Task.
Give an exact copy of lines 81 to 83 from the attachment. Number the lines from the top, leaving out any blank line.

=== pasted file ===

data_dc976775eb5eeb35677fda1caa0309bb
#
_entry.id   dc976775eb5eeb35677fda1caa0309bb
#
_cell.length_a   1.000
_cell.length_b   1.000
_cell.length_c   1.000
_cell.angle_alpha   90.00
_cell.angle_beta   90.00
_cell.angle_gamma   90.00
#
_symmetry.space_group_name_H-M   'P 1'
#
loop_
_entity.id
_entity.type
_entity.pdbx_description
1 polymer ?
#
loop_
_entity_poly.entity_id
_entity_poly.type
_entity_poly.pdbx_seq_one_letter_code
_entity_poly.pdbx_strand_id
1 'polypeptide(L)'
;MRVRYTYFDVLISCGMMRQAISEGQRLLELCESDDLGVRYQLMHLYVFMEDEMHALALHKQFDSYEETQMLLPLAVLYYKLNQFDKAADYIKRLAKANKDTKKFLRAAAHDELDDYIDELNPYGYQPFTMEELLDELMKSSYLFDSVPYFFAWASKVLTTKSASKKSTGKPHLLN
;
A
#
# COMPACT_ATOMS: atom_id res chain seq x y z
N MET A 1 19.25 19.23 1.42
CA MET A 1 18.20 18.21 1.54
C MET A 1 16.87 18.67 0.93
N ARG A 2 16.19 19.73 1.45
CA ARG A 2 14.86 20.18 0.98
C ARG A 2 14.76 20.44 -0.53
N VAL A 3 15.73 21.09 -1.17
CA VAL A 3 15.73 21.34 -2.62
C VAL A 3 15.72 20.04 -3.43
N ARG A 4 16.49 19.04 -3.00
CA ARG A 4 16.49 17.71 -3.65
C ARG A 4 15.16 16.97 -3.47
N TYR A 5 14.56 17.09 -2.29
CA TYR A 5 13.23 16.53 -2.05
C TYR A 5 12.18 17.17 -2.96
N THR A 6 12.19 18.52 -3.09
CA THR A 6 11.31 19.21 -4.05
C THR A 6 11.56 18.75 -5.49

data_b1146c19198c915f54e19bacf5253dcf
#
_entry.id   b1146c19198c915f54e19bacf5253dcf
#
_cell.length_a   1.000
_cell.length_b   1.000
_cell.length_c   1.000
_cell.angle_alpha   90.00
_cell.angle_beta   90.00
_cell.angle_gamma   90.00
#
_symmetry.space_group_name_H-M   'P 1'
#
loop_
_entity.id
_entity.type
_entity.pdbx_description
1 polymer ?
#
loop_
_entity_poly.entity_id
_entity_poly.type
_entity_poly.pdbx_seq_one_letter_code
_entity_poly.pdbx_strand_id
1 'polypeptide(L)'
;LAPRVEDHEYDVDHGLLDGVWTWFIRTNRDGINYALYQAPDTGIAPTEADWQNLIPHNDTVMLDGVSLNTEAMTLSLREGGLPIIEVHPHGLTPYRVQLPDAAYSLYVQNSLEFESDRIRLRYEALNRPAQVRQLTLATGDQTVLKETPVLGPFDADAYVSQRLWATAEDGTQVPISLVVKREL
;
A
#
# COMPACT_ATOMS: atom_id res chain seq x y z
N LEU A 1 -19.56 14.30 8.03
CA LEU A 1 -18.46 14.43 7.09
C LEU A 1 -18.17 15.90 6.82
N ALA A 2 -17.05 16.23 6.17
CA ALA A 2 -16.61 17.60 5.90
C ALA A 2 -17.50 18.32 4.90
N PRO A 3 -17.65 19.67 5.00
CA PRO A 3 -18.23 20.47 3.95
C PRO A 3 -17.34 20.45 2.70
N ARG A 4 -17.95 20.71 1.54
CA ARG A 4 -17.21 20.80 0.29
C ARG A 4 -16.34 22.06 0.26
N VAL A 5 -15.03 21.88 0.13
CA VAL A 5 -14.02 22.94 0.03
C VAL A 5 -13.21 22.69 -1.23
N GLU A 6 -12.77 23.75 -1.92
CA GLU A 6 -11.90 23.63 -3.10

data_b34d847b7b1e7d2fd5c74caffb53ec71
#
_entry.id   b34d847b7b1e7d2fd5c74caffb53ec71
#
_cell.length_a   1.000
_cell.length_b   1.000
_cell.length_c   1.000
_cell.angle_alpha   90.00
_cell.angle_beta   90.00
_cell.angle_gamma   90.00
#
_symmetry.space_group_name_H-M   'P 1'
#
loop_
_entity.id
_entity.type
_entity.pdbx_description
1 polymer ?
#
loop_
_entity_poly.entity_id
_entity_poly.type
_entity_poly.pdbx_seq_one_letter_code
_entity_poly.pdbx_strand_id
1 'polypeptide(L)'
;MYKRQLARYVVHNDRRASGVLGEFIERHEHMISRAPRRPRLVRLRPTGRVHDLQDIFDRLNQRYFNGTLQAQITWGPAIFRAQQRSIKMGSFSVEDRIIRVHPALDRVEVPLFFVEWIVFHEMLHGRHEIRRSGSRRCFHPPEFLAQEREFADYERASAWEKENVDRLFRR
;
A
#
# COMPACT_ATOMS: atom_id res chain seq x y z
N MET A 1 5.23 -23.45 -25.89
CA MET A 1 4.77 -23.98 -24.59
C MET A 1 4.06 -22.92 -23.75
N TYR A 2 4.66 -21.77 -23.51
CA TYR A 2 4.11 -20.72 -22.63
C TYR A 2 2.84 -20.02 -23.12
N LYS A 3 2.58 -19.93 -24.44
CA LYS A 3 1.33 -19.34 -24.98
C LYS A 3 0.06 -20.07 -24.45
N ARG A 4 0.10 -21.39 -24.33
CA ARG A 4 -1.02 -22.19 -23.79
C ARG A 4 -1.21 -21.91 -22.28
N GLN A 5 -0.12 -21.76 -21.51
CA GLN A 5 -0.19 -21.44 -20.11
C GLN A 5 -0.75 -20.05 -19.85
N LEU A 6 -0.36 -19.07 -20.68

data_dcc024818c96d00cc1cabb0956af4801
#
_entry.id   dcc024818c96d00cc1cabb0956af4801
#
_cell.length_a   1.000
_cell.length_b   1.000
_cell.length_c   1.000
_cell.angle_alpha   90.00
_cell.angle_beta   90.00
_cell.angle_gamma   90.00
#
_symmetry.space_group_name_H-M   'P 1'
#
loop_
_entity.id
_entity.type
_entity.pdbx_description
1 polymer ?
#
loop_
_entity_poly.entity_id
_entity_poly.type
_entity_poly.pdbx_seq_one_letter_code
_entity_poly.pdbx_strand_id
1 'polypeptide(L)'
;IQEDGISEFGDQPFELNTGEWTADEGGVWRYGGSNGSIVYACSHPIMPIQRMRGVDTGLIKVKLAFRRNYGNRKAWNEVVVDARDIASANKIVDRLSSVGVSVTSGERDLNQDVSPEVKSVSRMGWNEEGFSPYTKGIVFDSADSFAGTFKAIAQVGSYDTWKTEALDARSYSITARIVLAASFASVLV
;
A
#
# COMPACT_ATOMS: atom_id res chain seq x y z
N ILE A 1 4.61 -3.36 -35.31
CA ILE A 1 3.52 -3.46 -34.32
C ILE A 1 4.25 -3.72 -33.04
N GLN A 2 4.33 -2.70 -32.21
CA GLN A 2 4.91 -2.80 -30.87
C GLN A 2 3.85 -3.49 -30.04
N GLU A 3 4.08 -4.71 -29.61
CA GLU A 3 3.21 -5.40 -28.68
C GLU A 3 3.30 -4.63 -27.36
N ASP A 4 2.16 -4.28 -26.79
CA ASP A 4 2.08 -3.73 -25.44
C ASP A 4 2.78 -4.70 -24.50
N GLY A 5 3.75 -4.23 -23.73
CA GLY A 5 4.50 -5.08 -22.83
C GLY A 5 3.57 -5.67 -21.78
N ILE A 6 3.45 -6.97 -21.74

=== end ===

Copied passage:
C LEU A 1 -18.17 15.90 6.82
N ALA A 2 -17.05 16.23 6.17
CA ALA A 2 -16.61 17.60 5.90